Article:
safety medical

Keflex: what is cephalexin?

Keflex is a well known and frequently marketed antibiotic in the cephalosporin group. It primarily fights off bacterial infections in the body which frequently affect the respiratory system, the ears, the skin, and the urinary tract. Additionally, it is often given to patients with heart conditions before minor procedures to avoid a bacterial infection known as endocarditis that affects the heart. Keflex is available in the generic form, cephalexin.

Side Effects and Precautions

The most important aspect to consider when dealing with medications are side effects and possible drug interactions or contraindications. Side effects vary depending on the patient. They generally include, but are not limited to:

  • Major allergic reaction with symptoms of hives, difficulty breathing, and swelling in the facial area or throat
  • Watery or bloody diarrhea
  • Sore throat, fever, and headache
  • Blistering, peeling skin rash
  • Yellow or pale skin
  • Dark urine
  • Confusion
  • Weakness
  • Agitation
  • Easy bleeding or bruising
  • Seizures

Those who have an allergy to penicillin or other cephalosporins should avoid using Keflex. This medication should not be used if there is a past history of kidney or liver disease, GI diseases like colitis, diabetes, or a history of malnutrition. Certain medications when used with Keflex can cause adverse reactions, so patients should provide a full list of home medications to their physicians (including over-the-counter and herbal remedies). Drugs that will affect Keflex are blood thinners like Coumadin, diabetic medications like metformin, and probenecid. It may be beneficial to carry a list of active medications in case of emergency. Check with the prescribing physician before using Keflex if you are on any of these medications or have any conditions that could exacerbate side effects.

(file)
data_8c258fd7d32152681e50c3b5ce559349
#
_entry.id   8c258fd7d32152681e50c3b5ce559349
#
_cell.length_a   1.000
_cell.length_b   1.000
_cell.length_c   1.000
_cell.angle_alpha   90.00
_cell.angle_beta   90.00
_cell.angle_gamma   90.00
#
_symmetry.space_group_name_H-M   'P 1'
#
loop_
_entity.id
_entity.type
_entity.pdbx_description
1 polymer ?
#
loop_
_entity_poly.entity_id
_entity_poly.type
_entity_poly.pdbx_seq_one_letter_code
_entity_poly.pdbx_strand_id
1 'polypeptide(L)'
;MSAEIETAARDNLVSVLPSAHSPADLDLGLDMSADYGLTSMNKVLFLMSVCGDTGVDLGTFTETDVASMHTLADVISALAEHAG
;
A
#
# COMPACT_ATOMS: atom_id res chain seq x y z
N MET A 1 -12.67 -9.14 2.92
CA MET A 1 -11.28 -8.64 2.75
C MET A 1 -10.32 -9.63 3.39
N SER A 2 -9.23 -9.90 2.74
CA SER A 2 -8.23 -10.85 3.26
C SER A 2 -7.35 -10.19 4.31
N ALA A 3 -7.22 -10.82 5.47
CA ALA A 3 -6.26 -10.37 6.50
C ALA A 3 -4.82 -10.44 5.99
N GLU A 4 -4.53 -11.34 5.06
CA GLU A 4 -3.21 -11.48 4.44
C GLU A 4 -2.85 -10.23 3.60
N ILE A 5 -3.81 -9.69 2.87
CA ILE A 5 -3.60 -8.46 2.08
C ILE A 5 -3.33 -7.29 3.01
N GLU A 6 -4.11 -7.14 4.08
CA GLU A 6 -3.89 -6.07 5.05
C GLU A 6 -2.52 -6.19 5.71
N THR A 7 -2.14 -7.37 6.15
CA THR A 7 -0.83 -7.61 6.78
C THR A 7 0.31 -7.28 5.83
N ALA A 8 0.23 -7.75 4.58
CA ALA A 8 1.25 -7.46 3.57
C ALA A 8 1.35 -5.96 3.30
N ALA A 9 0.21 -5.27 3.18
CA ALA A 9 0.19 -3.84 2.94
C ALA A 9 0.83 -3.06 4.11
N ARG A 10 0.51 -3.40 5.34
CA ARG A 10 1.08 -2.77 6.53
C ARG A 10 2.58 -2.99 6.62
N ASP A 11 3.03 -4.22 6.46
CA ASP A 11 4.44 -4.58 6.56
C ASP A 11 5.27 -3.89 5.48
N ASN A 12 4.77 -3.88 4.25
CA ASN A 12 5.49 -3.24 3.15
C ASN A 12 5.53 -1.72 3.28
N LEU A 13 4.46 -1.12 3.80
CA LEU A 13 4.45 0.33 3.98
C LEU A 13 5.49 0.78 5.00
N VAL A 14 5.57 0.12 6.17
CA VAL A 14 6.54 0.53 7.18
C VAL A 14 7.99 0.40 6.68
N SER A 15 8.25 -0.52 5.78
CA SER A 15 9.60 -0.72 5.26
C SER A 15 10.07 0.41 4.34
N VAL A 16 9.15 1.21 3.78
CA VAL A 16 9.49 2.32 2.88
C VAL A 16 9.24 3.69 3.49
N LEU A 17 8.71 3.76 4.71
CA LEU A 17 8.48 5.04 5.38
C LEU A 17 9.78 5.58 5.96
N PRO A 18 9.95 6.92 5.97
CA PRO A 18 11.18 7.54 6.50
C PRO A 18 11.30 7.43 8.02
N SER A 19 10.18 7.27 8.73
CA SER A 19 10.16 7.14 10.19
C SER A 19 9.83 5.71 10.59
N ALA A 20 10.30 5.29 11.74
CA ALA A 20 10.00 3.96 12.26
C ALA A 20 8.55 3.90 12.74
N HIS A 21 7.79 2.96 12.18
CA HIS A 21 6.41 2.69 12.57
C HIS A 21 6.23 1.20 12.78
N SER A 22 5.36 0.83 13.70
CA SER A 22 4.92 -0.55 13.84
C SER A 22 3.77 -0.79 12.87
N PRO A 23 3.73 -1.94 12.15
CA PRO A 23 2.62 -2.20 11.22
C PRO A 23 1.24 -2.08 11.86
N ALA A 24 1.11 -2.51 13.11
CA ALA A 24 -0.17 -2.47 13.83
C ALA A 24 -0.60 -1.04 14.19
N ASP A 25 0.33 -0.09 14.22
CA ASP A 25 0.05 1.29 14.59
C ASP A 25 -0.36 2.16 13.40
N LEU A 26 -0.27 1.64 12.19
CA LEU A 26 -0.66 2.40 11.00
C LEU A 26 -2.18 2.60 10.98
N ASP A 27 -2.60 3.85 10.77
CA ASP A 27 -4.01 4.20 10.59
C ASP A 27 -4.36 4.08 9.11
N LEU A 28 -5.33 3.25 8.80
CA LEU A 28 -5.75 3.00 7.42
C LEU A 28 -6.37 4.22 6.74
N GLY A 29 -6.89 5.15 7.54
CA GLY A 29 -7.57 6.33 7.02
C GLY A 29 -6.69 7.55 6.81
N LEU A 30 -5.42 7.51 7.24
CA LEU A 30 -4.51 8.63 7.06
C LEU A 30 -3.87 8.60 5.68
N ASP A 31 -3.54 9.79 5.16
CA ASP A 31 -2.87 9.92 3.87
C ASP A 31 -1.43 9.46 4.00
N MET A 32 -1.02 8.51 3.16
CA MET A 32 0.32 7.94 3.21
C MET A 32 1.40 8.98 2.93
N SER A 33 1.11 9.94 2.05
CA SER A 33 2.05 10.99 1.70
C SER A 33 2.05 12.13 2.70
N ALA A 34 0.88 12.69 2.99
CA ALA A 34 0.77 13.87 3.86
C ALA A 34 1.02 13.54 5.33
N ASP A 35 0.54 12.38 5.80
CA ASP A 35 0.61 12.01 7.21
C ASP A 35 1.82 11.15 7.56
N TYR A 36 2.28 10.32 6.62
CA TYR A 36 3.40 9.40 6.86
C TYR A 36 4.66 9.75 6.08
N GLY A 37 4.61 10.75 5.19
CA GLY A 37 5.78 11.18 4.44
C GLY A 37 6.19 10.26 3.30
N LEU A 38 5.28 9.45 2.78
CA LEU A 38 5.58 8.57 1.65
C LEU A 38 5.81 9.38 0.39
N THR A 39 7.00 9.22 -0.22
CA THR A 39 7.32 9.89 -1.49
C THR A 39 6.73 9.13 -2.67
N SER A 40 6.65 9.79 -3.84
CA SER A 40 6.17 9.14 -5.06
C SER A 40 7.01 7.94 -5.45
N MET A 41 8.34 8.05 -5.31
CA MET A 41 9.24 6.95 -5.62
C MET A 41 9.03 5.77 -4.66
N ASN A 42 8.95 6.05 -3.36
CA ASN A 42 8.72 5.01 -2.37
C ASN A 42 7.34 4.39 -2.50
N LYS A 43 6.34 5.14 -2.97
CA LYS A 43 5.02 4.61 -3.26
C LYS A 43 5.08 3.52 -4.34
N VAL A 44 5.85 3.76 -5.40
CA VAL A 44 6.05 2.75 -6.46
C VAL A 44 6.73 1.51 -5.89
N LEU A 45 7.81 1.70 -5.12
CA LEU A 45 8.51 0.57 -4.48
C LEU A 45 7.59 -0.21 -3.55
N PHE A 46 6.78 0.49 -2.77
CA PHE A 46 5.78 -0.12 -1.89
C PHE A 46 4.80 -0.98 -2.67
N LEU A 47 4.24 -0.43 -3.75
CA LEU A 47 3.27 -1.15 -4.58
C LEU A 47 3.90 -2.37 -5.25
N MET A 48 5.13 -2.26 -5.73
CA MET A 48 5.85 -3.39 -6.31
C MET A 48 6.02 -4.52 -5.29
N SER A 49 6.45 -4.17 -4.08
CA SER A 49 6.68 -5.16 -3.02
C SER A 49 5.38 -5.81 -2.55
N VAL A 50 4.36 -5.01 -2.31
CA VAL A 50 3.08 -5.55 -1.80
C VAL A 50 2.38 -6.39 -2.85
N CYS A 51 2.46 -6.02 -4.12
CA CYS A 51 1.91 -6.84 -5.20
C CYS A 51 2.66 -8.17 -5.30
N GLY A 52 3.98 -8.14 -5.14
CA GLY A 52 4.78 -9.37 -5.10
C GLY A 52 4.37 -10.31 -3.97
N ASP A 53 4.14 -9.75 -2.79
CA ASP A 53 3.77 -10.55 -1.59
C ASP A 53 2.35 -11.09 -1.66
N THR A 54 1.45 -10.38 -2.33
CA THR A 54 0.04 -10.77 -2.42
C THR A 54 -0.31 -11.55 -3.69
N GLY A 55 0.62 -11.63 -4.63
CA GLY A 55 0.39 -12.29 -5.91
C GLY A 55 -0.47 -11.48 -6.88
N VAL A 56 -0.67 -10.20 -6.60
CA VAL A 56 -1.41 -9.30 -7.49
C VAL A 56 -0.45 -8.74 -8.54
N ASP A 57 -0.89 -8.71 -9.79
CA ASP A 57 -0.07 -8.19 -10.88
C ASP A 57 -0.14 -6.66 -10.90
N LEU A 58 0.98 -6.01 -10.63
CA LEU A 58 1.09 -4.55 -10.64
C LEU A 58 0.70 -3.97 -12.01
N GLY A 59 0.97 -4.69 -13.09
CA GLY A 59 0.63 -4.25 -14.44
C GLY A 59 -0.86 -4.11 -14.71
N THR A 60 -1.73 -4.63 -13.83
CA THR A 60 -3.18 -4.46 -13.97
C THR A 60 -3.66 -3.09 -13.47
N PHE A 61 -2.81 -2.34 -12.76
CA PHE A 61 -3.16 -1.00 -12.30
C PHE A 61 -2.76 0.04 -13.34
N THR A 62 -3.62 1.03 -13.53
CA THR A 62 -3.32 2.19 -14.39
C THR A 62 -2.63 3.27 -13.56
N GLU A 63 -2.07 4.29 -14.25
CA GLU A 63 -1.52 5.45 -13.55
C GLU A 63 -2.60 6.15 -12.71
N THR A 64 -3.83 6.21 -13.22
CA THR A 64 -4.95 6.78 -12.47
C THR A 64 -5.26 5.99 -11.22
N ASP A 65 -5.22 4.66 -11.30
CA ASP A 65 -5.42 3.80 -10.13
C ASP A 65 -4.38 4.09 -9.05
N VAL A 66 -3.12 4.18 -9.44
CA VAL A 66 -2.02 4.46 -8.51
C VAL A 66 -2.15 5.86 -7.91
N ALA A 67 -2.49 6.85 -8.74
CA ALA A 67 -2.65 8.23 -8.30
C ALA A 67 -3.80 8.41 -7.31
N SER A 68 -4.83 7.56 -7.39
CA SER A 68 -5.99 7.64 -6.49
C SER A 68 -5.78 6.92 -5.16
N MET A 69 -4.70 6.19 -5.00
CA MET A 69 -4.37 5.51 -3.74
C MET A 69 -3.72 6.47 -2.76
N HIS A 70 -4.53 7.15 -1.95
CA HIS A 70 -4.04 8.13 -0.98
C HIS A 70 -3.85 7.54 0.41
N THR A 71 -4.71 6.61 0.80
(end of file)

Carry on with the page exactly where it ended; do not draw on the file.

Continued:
What is Keflex used for?

For adults, dosing ranges between one and four grams on a daily basis, but are usually divided into a few doses. Generally speaking, adults are prescribed 250 mg every 6 hours. For certain types of skin infections, a dose of 500 mg is given every 12 hours in patients over the age of 15. More severe infections may require larger doses, which are usually given in a hospital setting. Pediatric patients can safely receive Keflex at a smaller dose of 25 to 50 mg/kg divided doses, usually every 12 hours. Sometimes an infection will require larger doses, but these are monitored very closely by clinicians. Keflex is provided in capsule or liquid form; however, the liquid medication is made with sugar, so this should be avoided or monitored in diabetics.

Keflex should be taken with water and food if possible to avoid an upset stomach. Follow the prescription instructions, as the type of tablet or administration will make a difference in how it’s taken. If a dose is missed at the 6 or 12-hour mark, take it as soon as you remember. If it’s near the time of the next dose, it’s okay to skip - but do not double the dose.

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